The Jelly-FAD: a paradigm shift in bio-FAD design - IOTC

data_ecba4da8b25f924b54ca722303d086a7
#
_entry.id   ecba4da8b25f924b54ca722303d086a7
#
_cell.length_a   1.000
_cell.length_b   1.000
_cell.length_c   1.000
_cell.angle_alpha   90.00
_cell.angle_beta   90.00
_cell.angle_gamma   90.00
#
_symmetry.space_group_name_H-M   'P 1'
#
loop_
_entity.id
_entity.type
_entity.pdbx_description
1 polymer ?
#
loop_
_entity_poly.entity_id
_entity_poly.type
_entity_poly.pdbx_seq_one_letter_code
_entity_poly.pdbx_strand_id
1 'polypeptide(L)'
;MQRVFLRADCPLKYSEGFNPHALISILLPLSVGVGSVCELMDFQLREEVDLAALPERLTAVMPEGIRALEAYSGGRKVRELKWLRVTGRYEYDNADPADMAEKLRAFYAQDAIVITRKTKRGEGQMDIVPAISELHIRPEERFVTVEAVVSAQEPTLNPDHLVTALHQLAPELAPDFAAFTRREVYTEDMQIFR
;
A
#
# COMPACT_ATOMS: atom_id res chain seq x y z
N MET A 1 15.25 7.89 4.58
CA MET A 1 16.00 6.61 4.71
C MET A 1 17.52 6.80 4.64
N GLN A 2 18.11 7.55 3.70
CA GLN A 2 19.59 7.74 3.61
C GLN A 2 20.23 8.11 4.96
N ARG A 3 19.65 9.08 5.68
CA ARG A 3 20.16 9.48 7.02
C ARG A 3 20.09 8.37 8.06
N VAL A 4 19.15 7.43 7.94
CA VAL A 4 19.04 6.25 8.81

Fishers and scientists in the three tropical oceans are investigating different designs of biodegradable FADs (bio-FAD) efficient for fishing. The tactic followed by most fishers is to maintain the same conventional drifting FAD (dFAD) design (submerged netting panels hanging from the raft) but made of organic ropes and canvas. Results of those experiences show that the lifetime of bio-FADs that maintain the conventional dFAD design but made of organic materials, is shorter than that required by most fishers. The short lifespan of those bio-FADs is due to the structural stress suffered by dFAD designs conventionally used. Thus, in order to use organic materials instead of the strong plastic, and increase the lifespan of those bio-FADs, a paradigm shift is needed. Bio-FAD structures should be re-designed to suffer the least structural stress in the water. The present document aims at (i) summarizing what we learned across the different experiences testing bio-FADs in the three oceans, (ii) proposing a new concept in dFAD design, the JellyFAD design, and (iii) providing recommendations to reduce the impact of dFAD structures on the ecosystem and for bio-FADs construction and use.